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High Blood Pressure & Kidney Disease


High blood pressure is one of the leading causes of kidney failure. Kidneys are the primary organ that control blood pressure along with the adrenal gland situated on top of the kidney. There are many causes for high blood pressure, and most of them are related to kidney and adrenal gland health. Kidney disease can cause high blood pressure, and high blood pressure can, in turn, cause kidney disease. Many nephrologists are specially trained to deal with difficult-to-control blood pressure and prevent kidney, heart and brain damage.

What is high blood pressure?

Blood pressure measures the force of blood against the walls of your blood vessels. Blood pressure that remains high over time is called hypertension. Excessive fluid in your body increases the amount of pressure on the walls of the blood vessels, resulting in higher blood pressure. Narrow or clogged blood vessels will also lead to higher blood pressure.

How does high blood pressure hurt my kidneys?

High blood pressure exerts extra pressure on all organs- especially the kidneys- and can affect the delicate filters inside the kidney called glomeruli. Over time, these glomeruli can stop functioning chronic kidney disease (CKD).

How do I know if I have high blood pressure?

Most people with high blood pressure have no symptoms. The only way to know whether your blood pressure is high is by measuring it with a blood pressure cuff. The result is expressed as two numbers. Systolic pressure (top number) represents the pressure when your heart is beating. Diastolic pressure (bottom number) represents the pressure when your heart is resting between beats. There are different goal blood pressures for different individuals based on their age, sex, race and medical conditions. Generally, a systolic blood pressure of 120-130 is considered normal.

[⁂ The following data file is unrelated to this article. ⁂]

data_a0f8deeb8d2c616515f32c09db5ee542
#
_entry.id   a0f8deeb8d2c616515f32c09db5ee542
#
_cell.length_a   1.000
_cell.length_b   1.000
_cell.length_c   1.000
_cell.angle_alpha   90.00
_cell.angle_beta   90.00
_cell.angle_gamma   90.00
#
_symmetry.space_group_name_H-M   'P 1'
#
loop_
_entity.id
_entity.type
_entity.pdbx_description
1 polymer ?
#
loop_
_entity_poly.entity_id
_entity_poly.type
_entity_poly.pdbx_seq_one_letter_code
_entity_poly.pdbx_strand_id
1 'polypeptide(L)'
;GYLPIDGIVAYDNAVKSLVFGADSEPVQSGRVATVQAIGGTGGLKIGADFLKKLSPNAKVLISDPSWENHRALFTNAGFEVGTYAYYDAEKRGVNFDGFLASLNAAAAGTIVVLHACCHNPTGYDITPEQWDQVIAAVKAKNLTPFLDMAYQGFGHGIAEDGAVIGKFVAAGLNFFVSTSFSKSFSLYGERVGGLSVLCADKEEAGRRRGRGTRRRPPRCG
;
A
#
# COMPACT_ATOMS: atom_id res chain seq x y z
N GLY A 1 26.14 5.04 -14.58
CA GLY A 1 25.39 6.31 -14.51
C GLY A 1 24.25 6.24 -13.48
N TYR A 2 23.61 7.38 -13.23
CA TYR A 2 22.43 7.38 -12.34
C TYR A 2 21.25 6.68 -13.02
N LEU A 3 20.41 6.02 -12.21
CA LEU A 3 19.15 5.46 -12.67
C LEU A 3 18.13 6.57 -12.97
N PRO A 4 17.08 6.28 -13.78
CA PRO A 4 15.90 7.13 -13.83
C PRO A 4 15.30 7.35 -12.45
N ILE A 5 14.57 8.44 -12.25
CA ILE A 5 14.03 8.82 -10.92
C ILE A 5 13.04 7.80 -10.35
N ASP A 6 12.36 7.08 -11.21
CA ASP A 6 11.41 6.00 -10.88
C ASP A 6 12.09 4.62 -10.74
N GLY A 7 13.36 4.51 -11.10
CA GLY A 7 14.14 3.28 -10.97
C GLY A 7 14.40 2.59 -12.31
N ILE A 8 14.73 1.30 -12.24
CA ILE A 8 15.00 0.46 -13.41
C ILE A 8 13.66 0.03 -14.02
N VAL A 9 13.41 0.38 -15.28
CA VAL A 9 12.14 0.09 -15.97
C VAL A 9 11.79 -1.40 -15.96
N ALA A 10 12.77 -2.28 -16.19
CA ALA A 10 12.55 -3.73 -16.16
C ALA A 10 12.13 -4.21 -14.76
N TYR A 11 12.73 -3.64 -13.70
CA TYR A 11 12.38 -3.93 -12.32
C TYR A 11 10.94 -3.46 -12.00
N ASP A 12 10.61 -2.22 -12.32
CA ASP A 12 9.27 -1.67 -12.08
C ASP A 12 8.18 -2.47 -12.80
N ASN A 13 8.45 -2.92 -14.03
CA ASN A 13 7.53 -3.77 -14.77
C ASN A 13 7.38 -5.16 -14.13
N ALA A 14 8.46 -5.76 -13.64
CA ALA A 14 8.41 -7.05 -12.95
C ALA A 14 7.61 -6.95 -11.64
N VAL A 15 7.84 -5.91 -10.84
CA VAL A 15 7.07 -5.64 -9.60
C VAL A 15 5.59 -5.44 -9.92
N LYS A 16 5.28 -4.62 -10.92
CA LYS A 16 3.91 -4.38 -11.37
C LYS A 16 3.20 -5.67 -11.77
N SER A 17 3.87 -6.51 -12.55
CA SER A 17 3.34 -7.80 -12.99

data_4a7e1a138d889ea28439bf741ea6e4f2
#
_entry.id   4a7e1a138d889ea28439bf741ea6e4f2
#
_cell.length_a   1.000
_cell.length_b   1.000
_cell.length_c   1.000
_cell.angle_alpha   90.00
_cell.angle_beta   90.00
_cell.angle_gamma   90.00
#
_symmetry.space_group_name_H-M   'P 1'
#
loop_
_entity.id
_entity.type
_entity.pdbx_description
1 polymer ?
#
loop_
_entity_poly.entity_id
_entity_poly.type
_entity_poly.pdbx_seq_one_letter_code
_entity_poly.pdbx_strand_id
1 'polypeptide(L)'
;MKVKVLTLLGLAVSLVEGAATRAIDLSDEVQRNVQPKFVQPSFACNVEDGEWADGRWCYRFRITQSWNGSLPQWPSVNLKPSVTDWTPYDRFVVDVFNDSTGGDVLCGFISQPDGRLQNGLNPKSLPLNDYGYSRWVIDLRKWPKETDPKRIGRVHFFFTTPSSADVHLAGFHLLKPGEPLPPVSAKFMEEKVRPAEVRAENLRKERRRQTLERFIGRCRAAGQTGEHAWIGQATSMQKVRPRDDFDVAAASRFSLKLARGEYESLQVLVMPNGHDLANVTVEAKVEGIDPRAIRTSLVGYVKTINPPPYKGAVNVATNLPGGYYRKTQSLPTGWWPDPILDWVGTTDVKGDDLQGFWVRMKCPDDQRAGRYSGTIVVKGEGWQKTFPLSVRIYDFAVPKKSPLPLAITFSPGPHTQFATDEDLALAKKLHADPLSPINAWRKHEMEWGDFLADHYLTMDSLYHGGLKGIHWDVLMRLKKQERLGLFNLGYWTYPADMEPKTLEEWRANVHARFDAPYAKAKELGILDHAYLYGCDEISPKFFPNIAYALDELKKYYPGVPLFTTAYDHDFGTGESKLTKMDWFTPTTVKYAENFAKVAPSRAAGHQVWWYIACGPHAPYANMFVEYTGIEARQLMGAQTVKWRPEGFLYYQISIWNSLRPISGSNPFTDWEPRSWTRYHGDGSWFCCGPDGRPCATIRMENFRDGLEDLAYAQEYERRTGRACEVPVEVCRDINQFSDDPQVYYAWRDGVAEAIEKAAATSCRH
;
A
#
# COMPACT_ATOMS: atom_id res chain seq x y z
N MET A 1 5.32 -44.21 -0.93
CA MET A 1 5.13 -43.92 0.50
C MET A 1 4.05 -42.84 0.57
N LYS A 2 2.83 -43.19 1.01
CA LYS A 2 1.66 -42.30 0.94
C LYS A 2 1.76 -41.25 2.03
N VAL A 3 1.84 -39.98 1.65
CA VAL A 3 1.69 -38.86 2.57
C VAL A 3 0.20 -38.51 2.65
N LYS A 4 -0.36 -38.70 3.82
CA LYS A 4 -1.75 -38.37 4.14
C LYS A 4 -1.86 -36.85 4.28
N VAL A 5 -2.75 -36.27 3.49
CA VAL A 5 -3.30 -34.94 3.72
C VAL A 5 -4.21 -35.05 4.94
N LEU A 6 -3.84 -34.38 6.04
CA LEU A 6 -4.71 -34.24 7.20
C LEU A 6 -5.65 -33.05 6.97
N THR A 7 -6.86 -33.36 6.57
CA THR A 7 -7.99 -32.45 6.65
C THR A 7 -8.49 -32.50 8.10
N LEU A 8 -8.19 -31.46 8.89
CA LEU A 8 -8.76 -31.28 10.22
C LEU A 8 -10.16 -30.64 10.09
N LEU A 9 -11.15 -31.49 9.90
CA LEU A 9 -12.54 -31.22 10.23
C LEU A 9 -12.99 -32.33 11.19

How do I know if I have kidney damage?

Kidney damage, like high blood pressure, can be unnoticeable and detected only through medical tests. Blood tests will show whether your kidneys are removing wastes efficiently. Your doctor can order tests to measure how well your kidneys are functioning.

How can I keep high blood pressure from damaging my kidneys?

People with kidney disease should use whatever therapy is necessary, including lifestyle changes and medicines, to keep their blood pressure below 130/80.  To maintain a healthy blood pressure, you should:

  • Maintain a healthy body weight. Choose fruits, vegetables, grains, and low-fat dairy foods.
  • Limit your daily sodium (salt) intake to 2,000 milligrams or lower (approximately 3/4 of a teaspoon) if you already have high blood pressure. Read nutrition labels on packaged foods to learn how much sodium is in one serving.
  • Get plenty of exercise, which means at least 30 minutes of moderate activity, such as walking, most days of the week.
  • Limit alcohol and caffeine consumption.

If lifestyle changes alone do not control your blood pressure, a careful selection of medications specific to your needs must be started sooner rather than later by your nephrologist to prevent further end organ damage.

To watch a video explaining the relationship between high blood pressure and kidney disease, click here

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